Drugmaker Merck asked U.S. regulators Monday to authorize its pill for treating COVID-19 in what would add an entirely new and easy-to-use weapon to the world's arsenal against the pandemic.

The Berkeley County Library System will offer free take-home COVID-19 test kits to local residents beginning Oct. 11 at select library locations across the county. The tests, provided by the state Department of Health and Environmental Control, do not require a nasal swab but rather an easy saliva test. 

The Post and Courier spoke with dozens of education administration officials, teachers, parents and students in South Carolina schools as the school year kicked off amid a rising COVID-19 surge. We talked to people desperate for mask mandates and vaccine incentives, as well as those who are adamantly opposed to them. These are their stories.

Pfizer asked the U.S. government Thursday to allow use of its COVID-19 vaccine in children ages 5 to 11 in what would be a major expansion that could combat an alarming rise in serious infections in youngsters and help schools stay open.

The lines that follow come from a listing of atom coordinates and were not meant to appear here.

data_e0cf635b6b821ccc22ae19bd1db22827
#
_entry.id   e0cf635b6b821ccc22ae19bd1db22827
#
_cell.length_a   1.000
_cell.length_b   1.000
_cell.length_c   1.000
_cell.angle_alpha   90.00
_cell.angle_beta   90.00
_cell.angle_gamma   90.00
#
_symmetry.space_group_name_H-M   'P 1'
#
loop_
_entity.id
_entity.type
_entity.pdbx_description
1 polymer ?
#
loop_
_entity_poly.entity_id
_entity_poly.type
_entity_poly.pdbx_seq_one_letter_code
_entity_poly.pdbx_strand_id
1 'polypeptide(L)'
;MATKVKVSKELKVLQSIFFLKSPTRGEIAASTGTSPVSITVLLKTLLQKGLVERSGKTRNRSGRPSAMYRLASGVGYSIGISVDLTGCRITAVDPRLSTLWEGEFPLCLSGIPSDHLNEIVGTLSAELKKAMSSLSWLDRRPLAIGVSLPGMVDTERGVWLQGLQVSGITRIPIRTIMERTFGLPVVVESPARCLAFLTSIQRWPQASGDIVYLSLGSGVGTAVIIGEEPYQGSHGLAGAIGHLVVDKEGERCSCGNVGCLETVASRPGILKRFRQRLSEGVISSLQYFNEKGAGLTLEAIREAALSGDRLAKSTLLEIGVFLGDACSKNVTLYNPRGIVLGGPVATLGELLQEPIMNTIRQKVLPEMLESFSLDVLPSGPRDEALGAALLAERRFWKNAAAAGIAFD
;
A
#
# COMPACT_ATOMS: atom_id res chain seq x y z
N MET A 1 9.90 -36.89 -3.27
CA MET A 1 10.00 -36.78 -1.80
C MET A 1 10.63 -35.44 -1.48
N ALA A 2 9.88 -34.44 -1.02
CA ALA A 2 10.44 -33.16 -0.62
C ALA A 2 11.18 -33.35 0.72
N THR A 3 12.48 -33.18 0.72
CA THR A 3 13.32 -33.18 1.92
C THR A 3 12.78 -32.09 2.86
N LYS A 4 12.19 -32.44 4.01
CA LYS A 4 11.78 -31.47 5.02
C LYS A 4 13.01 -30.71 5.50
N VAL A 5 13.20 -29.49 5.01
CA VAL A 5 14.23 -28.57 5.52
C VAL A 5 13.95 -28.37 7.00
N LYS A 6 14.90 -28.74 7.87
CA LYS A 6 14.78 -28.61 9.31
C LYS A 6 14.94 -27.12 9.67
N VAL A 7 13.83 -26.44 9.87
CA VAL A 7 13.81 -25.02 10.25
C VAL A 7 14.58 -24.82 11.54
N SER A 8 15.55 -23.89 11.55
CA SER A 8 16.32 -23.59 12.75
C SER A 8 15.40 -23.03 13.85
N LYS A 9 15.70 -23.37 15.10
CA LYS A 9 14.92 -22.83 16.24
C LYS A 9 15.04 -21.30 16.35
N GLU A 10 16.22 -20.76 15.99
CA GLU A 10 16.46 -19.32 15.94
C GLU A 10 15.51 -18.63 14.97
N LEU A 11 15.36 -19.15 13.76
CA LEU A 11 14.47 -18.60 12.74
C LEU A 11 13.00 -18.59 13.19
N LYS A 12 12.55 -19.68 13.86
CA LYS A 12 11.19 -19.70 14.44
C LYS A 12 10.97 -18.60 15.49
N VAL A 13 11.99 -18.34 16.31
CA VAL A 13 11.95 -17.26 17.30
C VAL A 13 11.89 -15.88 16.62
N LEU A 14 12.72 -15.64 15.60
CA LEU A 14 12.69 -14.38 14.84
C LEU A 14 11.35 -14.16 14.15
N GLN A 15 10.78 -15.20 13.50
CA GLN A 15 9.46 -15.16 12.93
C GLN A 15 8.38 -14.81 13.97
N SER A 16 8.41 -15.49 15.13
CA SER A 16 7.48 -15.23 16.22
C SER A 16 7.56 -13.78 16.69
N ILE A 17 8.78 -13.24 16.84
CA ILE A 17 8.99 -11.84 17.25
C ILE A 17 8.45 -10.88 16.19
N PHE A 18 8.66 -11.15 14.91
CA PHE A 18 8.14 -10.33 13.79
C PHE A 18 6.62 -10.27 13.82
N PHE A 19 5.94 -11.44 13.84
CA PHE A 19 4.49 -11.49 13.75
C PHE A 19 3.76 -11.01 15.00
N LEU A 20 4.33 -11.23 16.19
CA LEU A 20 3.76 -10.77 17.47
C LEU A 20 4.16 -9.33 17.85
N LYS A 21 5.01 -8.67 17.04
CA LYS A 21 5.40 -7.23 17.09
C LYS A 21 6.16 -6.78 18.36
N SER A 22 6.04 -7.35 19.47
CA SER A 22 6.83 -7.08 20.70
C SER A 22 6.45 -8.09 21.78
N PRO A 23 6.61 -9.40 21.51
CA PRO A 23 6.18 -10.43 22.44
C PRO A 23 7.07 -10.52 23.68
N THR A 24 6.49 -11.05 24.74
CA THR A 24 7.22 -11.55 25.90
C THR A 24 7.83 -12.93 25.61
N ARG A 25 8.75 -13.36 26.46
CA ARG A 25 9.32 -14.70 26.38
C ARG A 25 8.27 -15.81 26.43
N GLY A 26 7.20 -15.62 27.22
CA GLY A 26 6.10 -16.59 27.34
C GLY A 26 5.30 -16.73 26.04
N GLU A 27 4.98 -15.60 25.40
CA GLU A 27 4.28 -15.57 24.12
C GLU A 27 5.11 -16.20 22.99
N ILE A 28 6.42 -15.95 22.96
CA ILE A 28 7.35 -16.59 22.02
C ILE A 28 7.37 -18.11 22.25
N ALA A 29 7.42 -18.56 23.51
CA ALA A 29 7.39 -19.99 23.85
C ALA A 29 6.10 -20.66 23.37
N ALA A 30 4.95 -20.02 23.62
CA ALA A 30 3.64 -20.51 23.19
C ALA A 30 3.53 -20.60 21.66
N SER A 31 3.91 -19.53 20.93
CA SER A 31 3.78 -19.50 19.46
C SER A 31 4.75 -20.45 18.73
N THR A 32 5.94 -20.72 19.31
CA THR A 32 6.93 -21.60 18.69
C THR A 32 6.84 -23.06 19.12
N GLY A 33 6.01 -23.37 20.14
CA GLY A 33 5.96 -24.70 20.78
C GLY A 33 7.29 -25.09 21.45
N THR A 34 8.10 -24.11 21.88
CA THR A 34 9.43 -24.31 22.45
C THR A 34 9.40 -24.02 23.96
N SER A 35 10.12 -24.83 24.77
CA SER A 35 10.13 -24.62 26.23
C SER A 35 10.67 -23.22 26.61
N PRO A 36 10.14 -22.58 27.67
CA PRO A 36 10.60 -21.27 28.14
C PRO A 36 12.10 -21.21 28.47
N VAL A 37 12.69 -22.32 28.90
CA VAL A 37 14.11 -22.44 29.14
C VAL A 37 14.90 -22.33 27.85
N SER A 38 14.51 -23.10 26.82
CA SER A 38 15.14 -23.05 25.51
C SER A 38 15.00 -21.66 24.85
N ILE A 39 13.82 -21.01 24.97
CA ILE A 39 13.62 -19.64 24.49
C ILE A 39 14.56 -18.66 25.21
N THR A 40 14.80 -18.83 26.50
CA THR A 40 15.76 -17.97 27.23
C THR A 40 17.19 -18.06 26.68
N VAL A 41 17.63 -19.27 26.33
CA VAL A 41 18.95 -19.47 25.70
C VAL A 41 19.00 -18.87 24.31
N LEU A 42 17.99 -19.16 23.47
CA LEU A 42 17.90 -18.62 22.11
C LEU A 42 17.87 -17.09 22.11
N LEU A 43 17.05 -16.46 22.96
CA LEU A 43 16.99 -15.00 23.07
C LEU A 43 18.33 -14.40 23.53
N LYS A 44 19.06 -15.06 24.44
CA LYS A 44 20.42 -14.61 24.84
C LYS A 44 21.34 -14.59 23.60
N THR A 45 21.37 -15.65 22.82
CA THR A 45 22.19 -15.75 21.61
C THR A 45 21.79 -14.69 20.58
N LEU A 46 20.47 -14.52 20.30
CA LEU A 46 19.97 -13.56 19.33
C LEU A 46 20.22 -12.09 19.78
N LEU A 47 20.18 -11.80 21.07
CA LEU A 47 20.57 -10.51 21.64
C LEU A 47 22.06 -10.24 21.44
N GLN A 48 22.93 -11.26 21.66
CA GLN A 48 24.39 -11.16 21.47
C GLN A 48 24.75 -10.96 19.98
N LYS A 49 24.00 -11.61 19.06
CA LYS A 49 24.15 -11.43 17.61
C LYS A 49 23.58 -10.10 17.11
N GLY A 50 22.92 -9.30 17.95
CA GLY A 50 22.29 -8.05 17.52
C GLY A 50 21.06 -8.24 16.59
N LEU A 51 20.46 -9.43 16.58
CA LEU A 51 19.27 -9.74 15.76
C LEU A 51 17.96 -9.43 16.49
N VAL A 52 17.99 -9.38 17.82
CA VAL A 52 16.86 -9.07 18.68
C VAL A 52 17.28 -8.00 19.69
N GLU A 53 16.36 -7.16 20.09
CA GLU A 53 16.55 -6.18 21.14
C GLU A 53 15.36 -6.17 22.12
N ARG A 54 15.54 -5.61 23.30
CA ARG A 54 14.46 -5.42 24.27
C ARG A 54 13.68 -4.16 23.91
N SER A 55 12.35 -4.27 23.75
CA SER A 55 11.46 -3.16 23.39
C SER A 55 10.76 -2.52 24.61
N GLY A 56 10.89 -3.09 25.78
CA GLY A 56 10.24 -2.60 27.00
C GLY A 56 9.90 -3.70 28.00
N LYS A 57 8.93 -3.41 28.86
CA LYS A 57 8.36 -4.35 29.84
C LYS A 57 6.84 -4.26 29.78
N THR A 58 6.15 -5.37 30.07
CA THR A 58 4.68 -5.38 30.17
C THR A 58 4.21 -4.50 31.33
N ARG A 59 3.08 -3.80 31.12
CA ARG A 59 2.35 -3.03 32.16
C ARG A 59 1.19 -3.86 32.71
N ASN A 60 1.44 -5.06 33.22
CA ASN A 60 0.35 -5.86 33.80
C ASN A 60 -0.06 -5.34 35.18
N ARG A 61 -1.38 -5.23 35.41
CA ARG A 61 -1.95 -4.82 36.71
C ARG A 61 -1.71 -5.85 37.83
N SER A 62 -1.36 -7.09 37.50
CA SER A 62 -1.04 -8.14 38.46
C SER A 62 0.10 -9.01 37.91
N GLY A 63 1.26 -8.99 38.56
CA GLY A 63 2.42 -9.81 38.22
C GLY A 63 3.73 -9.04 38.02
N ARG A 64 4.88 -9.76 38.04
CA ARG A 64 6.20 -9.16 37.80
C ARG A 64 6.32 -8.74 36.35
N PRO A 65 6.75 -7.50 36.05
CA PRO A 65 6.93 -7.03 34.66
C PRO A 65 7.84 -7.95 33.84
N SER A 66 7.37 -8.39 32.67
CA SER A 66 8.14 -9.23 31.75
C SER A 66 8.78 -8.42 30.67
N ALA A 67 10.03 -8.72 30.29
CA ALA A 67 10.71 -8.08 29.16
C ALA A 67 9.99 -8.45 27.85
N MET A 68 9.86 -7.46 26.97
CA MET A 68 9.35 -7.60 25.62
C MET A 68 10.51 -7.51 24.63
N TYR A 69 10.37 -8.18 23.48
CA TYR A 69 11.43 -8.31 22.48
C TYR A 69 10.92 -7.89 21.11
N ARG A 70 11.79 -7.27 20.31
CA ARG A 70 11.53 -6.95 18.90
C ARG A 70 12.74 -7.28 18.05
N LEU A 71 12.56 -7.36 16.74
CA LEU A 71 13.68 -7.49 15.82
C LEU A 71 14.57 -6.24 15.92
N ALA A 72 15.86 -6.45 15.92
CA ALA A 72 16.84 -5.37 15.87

"The defendants' playbook involved fraud and deception," U.S. Attorney Audrey Strauss told a news conference after FBI agents across the country arrested 15 ex-players and one of their wives in a three-year conspiracy that authorities say started in 2017.

The World Health Organization on Wednesday endorsed the world's first malaria vaccine and said it should be given to children across Africa in the hope that it will spur stalled efforts to curb the spread of the parasitic disease.

"First and foremost we want to protect those vulnerable populations that haven't been adequately protected by the vaccine," said Menelas Pangalos, AstraZeneca's head of research and development. "But ultimately it will be up to health authorities to work out who they choose to immunize."

J&J said it filed a request with the FDA to authorize boosters for people 18 and older who previously received the company's one-shot vaccine. While the company said it submitted data on several different booster intervals, ranging from two to six months, it did not formally recommend one to regulators.

The Biden administration on Monday reversed a ban on abortion referrals by family planning clinics, lifting a Trump-era restriction as political and legal battles over abortion grow sharper from Texas to the U.S. Supreme Court.